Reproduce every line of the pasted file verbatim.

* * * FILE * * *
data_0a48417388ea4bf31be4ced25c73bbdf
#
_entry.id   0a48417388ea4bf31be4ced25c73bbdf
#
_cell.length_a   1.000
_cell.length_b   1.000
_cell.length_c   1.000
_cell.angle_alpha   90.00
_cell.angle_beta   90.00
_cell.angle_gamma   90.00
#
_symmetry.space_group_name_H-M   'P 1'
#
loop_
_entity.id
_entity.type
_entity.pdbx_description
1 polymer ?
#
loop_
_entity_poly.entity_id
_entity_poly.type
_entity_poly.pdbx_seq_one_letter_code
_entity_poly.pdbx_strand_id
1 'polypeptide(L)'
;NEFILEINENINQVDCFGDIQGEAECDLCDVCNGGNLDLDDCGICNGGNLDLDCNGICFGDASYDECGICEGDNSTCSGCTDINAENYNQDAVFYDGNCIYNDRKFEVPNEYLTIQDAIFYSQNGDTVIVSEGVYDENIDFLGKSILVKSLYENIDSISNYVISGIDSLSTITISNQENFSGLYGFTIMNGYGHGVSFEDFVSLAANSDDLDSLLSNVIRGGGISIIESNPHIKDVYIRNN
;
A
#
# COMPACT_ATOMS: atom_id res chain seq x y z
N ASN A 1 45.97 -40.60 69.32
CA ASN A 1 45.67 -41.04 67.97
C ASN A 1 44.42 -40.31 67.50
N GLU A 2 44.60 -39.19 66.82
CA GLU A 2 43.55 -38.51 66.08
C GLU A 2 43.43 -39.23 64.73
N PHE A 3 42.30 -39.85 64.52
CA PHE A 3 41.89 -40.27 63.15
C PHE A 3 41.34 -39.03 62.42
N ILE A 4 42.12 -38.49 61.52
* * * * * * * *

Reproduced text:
data_0a48417388ea4bf31be4ced25c73bbdf
#
_entry.id   0a48417388ea4bf31be4ced25c73bbdf
#
_cell.length_a   1.000
_cell.length_b   1.000
_cell.length_c   1.000
_cell.angle_alpha   90.00
_cell.angle_beta   90.00
_cell.angle_gamma   90.00
#
_symmetry.space_group_name_H-M   'P 1'
#
loop_
_entity.id
_entity.type
_entity.pdbx_description
1 polymer ?
#
loop_
_entity_poly.entity_id
_entity_poly.type
_entity_poly.pdbx_seq_one_letter_code
_entity_poly.pdbx_strand_id
1 'polypeptide(L)'
;NEFILEINENINQVDCFGDIQGEAECDLCDVCNGGNLDLDDCGICNGGNLDLDCNGICFGDASYDECGICEGDNSTCSGCTDINAENYNQDAVFYDGNCIYNDRKFEVPNEYLTIQDAIFYSQNGDTVIVSEGVYDENIDFLGKSILVKSLYENIDSISNYVISGIDSLSTITISNQENFSGLYGFTIMNGYGHGVSFEDFVSLAANSDDLDSLLSNVIRGGGISIIESNPHIKDVYIRNN
;
A
#
# COMPACT_ATOMS: atom_id res chain seq x y z
N ASN A 1 45.97 -40.60 69.32
CA ASN A 1 45.67 -41.04 67.97
C ASN A 1 44.42 -40.31 67.50
N GLU A 2 44.60 -39.19 66.82
CA GLU A 2 43.55 -38.51 66.08
C GLU A 2 43.43 -39.23 64.73
N PHE A 3 42.30 -39.85 64.52
CA PHE A 3 41.89 -40.27 63.15
C PHE A 3 41.34 -39.03 62.42
N ILE A 4 42.12 -38.49 61.52